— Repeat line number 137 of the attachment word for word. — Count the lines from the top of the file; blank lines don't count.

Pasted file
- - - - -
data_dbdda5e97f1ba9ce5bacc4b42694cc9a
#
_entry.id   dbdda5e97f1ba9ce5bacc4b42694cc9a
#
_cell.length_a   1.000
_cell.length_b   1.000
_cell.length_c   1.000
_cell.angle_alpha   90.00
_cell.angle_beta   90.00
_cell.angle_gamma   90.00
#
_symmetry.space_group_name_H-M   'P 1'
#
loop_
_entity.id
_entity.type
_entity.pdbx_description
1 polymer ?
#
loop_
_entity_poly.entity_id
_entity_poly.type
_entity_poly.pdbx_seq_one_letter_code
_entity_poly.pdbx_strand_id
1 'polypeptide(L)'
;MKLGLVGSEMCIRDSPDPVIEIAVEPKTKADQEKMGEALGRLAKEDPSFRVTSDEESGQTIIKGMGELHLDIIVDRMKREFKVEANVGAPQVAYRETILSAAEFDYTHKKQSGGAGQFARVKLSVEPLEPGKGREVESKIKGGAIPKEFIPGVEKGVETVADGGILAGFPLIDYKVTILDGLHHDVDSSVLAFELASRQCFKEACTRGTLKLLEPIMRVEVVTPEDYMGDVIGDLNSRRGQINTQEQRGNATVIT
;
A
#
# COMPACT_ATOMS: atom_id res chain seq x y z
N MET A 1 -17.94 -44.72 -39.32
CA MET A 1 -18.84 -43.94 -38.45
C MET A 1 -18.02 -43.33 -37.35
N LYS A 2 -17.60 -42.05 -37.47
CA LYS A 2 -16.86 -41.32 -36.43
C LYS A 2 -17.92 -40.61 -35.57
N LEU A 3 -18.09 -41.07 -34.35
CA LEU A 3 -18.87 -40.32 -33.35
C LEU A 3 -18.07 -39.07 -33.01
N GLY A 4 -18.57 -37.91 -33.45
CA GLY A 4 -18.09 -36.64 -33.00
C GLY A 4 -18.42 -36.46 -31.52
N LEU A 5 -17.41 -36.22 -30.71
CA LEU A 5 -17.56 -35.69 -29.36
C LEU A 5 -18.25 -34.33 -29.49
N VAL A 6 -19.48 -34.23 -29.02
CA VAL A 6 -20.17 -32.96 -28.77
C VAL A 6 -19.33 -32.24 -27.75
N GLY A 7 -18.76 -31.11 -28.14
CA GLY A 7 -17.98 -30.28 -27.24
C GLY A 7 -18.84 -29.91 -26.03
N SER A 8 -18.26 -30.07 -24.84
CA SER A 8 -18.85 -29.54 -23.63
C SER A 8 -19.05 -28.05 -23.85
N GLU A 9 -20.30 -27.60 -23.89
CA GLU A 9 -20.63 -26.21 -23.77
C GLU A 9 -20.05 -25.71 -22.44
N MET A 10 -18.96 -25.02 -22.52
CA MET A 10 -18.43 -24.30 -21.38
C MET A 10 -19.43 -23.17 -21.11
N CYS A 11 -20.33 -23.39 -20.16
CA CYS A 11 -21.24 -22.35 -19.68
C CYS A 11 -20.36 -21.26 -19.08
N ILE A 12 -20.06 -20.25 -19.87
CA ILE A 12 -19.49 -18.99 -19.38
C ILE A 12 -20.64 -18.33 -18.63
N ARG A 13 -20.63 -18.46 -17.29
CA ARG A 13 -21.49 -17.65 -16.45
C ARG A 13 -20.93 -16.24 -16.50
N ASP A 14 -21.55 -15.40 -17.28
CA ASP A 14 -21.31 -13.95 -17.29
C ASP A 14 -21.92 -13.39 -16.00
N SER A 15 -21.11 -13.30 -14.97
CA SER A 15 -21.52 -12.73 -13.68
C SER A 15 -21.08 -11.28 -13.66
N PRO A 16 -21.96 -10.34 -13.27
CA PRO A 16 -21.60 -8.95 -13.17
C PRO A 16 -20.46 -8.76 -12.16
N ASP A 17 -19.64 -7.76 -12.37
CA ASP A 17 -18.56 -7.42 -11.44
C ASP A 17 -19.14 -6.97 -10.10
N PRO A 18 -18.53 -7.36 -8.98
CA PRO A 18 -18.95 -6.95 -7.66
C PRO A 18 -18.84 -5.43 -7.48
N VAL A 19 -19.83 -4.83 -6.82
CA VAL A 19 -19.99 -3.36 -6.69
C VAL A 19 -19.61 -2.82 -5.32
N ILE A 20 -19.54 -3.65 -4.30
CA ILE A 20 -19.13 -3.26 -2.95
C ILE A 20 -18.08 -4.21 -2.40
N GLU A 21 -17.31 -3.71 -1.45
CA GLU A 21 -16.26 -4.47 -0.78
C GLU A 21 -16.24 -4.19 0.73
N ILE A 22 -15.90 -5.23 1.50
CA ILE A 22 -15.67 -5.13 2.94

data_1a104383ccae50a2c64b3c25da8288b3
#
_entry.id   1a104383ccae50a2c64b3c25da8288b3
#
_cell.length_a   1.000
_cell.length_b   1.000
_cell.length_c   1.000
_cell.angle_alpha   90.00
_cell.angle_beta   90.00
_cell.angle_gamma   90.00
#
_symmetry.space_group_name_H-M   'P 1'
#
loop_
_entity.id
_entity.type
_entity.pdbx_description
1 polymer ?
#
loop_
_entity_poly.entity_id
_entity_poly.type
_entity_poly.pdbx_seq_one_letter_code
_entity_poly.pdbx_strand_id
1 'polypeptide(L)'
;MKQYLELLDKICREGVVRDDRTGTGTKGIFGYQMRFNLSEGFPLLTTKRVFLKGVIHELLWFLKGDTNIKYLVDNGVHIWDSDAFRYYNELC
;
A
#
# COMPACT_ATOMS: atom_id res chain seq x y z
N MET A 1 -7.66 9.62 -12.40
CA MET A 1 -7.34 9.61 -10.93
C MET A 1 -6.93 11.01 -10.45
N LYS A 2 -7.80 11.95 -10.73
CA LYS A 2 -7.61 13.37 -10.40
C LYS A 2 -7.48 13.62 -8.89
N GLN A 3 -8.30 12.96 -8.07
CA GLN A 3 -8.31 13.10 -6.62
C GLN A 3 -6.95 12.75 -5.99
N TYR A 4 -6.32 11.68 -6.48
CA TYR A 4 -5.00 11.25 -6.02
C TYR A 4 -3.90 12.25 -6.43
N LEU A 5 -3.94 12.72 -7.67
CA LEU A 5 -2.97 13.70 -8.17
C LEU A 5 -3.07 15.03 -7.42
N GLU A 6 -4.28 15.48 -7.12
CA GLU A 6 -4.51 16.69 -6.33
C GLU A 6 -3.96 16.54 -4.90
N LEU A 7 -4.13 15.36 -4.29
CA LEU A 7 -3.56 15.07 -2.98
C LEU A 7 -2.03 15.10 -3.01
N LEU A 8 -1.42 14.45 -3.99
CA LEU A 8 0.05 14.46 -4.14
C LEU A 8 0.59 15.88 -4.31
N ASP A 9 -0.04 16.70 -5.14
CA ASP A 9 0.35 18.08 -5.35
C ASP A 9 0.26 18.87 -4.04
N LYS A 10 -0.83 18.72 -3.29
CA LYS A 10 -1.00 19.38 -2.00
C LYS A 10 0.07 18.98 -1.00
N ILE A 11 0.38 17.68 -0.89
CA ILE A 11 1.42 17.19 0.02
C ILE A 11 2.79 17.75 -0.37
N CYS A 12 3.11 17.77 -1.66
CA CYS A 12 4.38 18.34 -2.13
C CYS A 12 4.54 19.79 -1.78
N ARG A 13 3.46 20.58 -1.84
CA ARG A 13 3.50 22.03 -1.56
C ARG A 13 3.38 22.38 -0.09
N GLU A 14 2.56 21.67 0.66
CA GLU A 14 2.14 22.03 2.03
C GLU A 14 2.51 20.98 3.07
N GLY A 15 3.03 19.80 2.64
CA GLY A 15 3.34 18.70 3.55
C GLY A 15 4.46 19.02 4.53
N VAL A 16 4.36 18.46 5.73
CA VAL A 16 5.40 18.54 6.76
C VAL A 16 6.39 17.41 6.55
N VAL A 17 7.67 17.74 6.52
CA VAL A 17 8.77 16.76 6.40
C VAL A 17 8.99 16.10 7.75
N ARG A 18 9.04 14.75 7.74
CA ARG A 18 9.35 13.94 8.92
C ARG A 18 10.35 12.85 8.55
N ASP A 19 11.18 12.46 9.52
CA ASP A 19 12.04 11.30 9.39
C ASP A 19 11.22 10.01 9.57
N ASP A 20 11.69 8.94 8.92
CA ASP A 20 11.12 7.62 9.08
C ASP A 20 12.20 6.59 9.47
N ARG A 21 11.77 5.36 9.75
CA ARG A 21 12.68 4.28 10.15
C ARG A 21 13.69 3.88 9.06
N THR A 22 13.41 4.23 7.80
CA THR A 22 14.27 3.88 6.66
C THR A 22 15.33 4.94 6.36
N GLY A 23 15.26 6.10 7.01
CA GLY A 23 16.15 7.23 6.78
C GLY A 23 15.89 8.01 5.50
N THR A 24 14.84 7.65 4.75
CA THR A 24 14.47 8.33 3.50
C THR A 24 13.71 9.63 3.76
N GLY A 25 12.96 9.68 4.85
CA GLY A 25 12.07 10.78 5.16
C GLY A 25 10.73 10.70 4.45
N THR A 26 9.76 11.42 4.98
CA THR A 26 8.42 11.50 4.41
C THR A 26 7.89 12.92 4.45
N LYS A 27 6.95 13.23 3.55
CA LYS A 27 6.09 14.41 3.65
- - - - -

C TYR A 4 -3.90 12.25 -6.43